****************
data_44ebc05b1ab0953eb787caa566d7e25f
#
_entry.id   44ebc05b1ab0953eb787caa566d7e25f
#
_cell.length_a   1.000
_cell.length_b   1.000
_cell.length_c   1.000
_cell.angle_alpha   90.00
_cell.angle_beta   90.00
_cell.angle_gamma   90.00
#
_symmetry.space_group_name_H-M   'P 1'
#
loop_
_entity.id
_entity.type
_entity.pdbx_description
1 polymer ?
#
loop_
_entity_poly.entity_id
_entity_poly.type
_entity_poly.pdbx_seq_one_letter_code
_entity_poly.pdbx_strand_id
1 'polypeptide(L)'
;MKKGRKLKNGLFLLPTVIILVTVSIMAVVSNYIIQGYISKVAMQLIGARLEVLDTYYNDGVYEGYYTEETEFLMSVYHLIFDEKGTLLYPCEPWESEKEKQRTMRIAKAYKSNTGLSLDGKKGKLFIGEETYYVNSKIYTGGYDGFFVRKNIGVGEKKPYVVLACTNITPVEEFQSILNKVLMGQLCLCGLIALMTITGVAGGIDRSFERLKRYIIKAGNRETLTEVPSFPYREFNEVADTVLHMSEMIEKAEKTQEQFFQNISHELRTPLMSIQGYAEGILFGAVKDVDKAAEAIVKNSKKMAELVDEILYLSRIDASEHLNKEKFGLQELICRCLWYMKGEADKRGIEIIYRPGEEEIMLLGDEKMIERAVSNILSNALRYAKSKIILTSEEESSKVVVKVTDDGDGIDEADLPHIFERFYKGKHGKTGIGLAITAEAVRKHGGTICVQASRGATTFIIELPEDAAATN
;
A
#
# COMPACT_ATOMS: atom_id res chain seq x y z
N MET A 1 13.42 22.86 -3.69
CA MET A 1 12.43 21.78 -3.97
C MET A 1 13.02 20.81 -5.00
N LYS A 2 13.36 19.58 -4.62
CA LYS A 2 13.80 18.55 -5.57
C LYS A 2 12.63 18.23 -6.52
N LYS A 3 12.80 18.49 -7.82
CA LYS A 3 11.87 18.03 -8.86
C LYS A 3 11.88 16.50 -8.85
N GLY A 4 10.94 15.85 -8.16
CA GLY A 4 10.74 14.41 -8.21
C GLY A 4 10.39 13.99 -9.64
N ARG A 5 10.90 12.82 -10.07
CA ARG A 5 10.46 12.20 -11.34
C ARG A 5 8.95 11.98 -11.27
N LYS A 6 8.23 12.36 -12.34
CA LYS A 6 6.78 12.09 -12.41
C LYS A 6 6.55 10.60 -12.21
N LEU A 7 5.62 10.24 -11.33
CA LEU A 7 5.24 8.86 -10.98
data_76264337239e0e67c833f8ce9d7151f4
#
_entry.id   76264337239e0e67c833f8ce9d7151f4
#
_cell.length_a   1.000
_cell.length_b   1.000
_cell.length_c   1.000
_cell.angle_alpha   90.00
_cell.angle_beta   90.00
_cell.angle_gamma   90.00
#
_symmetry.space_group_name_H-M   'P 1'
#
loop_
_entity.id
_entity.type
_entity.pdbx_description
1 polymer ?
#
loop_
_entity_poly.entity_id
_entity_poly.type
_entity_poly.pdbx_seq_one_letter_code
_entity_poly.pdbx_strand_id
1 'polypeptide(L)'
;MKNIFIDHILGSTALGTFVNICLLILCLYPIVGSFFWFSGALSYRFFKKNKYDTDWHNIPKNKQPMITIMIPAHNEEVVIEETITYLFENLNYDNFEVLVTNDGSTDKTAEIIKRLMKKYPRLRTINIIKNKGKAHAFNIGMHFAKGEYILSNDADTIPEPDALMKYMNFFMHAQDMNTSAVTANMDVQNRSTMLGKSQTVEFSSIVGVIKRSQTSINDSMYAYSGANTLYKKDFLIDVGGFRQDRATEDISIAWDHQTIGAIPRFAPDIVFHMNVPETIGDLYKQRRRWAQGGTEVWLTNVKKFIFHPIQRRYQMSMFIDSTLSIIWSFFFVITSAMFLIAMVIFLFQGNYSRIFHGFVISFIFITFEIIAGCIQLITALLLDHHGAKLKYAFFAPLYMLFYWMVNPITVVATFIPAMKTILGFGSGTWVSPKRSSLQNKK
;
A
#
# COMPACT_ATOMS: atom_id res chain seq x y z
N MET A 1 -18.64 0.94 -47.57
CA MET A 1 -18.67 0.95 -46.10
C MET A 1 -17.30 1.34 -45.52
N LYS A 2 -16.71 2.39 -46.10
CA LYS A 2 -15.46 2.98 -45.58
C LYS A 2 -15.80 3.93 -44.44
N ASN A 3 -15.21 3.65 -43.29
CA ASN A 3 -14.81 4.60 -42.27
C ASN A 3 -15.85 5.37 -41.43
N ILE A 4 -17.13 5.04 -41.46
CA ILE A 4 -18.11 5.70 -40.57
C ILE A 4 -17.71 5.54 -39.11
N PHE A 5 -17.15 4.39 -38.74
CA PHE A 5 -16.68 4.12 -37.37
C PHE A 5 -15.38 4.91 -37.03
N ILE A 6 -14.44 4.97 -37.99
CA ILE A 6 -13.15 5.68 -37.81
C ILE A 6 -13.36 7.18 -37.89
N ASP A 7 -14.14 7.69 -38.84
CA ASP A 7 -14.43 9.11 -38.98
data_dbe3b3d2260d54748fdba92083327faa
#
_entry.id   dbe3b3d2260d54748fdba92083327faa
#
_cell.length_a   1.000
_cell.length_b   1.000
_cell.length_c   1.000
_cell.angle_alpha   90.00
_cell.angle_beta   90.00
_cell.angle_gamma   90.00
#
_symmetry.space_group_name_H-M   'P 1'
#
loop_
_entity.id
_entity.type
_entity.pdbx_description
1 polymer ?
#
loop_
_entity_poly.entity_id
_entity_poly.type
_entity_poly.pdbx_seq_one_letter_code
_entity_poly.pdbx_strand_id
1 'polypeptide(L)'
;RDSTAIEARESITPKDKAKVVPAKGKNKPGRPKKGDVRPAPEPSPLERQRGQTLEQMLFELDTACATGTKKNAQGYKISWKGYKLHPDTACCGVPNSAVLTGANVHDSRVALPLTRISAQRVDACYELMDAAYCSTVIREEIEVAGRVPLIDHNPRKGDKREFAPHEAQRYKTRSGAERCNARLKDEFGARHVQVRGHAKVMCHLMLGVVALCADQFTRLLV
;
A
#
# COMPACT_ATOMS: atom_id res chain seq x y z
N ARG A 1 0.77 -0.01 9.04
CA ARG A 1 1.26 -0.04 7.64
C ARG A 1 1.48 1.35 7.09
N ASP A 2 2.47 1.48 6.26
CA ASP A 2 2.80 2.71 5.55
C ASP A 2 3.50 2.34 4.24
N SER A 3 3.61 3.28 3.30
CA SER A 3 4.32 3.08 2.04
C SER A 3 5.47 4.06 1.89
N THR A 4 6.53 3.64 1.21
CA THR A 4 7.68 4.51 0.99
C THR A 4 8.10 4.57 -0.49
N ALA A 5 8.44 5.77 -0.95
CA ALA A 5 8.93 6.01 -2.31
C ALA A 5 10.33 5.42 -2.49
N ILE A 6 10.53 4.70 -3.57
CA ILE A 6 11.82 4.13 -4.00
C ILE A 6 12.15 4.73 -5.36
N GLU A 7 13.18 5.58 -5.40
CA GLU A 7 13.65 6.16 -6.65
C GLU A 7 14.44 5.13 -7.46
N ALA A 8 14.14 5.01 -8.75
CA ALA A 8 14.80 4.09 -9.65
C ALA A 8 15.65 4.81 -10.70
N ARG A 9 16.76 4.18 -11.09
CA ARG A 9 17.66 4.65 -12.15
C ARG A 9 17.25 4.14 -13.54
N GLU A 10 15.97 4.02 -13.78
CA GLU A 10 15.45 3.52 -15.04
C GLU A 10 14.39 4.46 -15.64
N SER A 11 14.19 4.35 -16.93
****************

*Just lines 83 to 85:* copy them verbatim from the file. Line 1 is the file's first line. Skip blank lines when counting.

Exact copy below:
C MET A 1 -17.30 1.34 -45.52
N LYS A 2 -16.71 2.39 -46.10
CA LYS A 2 -15.46 2.98 -45.58